The Modi government is yet to complete five years in office, but nine law officers appointed during its term have resigned.
New Delhi: Earlier this month, senior advocate Maninder Singh resigned from his position as the Additional Solicitor General (ASG) after serving as a law officer for over four years — making him the ninth officer to resign under the Narendra Modi government.
Singh, who was the most senior among the five ASGs in the government, resigned on the same day when Tushar Mehta was appointed as the Solicitor General of India, leading to speculation that he was upset over not being chosen for the position.
The Solicitor General’s post was vacant since October 2017 when previous SG Ranjit Kumar resigned.
Singh offered no reason for resigning from the post. The resignation is yet to be accepted by the government.
Singh’s resignation came close on the heels of P.S. Narsimha and Sandeep Sethi’s resignations as ASGs in September and August, respectively.
Spate of resignations
The Modi government’s term has been fraught with resignations of law officers. While the government is yet to complete five years in office, nine law officers appointed during its term have resigned, leading to concerns over the government’s relationship with law officers.
Since 2016, two top law officers — Mukul Rohatgi (Attorney General) and Ranjit Kumar (Solicitor General) — have resigned from their positions.
Rohatgi, who was considered close to Finance Minister Arun Jaitley, and Kumar, who is an expert in Constitutional law, service matters and taxation, were two of the most prominent law officers appointed by the government.
Further, Neeraj Kishan Kaul, P.S. Patwalia, L.N. Rao and Sanjay Jain also resigned from their positions in the last three years.
This list does not include names of those who resigned in the immediate aftermath of the BJP coming to power in 2014, since it is common practice for law officers appointed by one government to be replaced after the end of its term.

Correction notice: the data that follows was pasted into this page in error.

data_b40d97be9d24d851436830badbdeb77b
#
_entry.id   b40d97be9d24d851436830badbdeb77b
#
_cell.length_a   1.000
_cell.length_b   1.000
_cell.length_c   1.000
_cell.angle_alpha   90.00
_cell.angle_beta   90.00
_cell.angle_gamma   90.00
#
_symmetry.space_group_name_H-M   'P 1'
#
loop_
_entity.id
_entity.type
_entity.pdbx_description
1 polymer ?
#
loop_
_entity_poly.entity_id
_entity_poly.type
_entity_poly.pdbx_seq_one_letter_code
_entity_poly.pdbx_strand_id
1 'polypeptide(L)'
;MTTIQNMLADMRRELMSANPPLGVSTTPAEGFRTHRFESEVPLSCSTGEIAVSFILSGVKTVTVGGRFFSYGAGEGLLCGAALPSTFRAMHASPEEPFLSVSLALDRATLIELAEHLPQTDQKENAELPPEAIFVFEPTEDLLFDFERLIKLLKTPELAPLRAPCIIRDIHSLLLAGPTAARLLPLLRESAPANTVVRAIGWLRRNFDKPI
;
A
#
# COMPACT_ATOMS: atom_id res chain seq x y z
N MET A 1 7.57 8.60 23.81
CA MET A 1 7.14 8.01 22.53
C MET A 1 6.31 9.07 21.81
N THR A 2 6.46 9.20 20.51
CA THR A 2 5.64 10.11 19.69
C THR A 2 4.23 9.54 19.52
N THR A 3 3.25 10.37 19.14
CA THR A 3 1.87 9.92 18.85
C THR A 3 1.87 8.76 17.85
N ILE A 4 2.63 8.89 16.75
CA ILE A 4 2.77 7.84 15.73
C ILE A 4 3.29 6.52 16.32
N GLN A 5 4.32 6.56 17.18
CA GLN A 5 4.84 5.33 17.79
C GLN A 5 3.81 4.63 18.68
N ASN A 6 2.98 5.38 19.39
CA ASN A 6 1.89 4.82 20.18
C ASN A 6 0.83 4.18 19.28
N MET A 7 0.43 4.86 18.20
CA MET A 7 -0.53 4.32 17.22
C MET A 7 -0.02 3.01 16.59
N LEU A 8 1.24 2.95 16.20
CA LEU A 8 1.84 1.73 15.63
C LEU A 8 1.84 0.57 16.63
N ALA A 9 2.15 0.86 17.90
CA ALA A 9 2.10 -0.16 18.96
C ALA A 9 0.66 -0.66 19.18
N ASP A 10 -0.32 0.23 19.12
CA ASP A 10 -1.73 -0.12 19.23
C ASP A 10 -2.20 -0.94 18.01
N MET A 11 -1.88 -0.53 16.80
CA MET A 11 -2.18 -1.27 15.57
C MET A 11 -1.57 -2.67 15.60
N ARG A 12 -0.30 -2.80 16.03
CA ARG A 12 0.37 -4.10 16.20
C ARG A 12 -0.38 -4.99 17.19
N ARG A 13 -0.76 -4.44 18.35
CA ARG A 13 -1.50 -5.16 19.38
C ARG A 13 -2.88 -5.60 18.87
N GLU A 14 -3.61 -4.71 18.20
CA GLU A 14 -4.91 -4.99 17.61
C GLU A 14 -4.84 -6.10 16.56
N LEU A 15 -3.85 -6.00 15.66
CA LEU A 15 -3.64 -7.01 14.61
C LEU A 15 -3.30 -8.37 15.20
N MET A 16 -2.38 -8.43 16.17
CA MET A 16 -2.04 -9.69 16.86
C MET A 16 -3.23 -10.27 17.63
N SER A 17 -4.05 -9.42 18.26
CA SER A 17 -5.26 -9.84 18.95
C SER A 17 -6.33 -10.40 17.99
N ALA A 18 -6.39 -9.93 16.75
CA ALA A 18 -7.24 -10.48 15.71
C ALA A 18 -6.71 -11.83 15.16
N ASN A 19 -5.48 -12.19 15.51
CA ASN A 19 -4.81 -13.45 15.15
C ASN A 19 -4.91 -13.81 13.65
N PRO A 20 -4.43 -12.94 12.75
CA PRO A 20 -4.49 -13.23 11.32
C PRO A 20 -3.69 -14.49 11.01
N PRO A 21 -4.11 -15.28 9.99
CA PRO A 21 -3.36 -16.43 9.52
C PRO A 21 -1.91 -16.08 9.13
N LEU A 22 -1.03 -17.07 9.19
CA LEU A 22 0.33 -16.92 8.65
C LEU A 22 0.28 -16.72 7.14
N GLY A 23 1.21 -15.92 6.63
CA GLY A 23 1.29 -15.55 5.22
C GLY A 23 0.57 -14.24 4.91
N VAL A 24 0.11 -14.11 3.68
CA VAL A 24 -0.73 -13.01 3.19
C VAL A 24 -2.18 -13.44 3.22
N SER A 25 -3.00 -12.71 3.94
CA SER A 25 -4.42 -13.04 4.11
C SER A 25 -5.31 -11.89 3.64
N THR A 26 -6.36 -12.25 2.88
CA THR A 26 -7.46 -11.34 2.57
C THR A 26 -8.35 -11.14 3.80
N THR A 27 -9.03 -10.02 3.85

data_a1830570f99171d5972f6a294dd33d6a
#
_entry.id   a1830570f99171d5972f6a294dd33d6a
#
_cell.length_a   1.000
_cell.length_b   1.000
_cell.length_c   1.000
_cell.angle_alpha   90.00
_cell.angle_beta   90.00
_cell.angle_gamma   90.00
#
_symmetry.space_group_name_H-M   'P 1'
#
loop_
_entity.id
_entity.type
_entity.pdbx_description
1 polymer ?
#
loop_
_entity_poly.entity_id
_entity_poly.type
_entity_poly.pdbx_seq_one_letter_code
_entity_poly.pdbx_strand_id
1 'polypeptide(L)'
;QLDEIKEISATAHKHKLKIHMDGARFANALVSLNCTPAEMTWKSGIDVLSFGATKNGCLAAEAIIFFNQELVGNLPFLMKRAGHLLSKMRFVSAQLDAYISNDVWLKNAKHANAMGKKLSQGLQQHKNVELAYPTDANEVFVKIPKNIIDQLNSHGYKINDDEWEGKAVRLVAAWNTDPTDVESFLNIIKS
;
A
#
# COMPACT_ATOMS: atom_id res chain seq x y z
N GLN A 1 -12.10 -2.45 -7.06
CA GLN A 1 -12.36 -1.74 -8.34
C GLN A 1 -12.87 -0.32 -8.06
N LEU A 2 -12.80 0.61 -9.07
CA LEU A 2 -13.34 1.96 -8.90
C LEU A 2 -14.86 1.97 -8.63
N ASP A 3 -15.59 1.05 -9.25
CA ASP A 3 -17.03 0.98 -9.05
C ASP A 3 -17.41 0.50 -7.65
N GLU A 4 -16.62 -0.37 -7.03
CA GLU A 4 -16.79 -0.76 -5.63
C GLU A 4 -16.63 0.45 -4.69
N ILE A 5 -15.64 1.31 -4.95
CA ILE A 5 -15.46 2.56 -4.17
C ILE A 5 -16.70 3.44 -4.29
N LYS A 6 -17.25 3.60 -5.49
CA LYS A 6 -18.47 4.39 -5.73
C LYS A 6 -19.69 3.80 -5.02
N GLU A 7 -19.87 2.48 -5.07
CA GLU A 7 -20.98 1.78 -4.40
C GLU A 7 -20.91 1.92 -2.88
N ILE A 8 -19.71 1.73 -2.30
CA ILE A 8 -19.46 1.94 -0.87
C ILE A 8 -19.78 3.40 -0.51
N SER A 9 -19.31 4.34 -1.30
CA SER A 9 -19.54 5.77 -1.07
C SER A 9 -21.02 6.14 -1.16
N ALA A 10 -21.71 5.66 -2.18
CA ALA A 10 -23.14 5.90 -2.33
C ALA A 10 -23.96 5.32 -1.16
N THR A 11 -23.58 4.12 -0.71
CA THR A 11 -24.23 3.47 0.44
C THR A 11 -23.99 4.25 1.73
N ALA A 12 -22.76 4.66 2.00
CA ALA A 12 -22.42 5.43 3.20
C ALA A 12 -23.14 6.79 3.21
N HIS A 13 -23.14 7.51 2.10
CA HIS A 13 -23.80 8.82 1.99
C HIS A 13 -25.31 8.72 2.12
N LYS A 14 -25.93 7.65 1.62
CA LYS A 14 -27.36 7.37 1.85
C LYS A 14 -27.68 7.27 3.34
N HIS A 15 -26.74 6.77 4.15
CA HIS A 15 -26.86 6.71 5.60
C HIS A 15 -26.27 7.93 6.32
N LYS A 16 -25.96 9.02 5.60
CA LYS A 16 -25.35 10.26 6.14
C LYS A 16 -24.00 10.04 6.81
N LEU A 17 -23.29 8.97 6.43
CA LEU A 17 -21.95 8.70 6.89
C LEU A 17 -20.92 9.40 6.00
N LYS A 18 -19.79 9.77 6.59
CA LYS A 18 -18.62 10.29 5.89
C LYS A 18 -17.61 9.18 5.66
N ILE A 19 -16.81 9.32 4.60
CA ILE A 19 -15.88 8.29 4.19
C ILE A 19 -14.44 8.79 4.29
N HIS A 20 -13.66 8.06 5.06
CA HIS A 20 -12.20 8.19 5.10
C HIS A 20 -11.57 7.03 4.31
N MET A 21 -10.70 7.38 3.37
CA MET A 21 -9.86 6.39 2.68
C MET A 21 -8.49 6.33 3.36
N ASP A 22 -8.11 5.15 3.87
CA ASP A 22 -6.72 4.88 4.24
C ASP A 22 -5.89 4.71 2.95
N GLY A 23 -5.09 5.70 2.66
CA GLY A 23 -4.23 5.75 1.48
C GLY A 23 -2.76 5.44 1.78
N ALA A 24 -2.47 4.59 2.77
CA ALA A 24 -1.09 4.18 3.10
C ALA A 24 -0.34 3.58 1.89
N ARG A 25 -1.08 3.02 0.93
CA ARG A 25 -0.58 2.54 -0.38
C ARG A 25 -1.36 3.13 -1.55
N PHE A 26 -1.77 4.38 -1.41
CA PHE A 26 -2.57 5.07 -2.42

“In earlier times, competence, merit — all these were taken into account. Now, it is just about whether or not law officers are willing to be yes-men or yes-women,” said a senior advocate in the Supreme Court, who did not wish to be named.
The frequent departures are a symptom of the power-play within the BJP high-command, the lawyer added. “When Arun Jaitley was powerful, he got his own people — Mukul (Rohatgi), Ranjit Kumar, Maninder Singh — they were all his men.”
“Now, it is Amit Shah calling the shots. So, you can see, Tushar Mehta is close to Amit Shah, and he’s now the solicitor general,” he said.
To be sure, the United Progressive Alliance (UPA)’s second term was also marred by some controversial resignations. Between 2009 and 2014, at least seven law officers resigned from their positions.
The first to quit was former Solicitor General Gopal Subramanium in July 2011. Subramanium reportedly felt slighted when the UPA government hired a private lawyer to represent the telecom ministry — a ministry represented by him — in the 2G scam case.
Subramanium’s resignation was followed by his successor Rohinton Nariman in February 2013, barely eighteen months into his tenure. Reports say his decision came over differences with the law ministry and then law minister Ashwani Kumar. Nariman is now a Supreme Court judge.
At least five ASGs — Parag Tripathi, Vivek Tankha, Mohan Parasaran, Biswajit Bhattacharya and Harin Raval — also quit during this time.
However, Tankha said nobody resigned because of politics during the UPA tenure.
“I, for example, resigned due to personal reasons. There were some clashes here and there, but those were rare,” added Tankha.
Impact on government legislation
“In this government, what you see is a complete collapse. All their main faces from Rohatgi to Ranjit Kumar have left them,” said Tankha.
The frequent departures have an obvious impact on the quality of government legislation.
Nearly 15,000 cases are pending in the Supreme Court where the Centre is a party, according to official data.
“Of course, there is a disadvantage to these frequent resignations,” said Tankha. “There is a disconnect the moment someone who was handling an important case leaves.”
“And second, it is not easy to get replacements,” he further added. “Some very good people have left them, and it is not easy to find substitutes for them.”
After Singh’s resignation, there are no more than four ASGs for the Centre in the top court. These include Atmaram Nadkarni, Pinky Anand, Aman Lekhi and Vikramjit Banerjee. During UPA II, the number of ASGs was 11.
Four ASGs for the Central government used to be the number during the 1950s, Tankha added.
However, it is very common for lawyers to be appointed as law officers and then return to private practice, said a former ASG, who did not wish to be named.
“Being a law officer is like a rubber stamp. People want to have it and then leave,” the officer said.
“There is nothing peculiar about this government or that.”
Being a law officer for the government is a “high pressure job,” he added. “Not everyone wants to do it for too long, and that is perfectly okay.”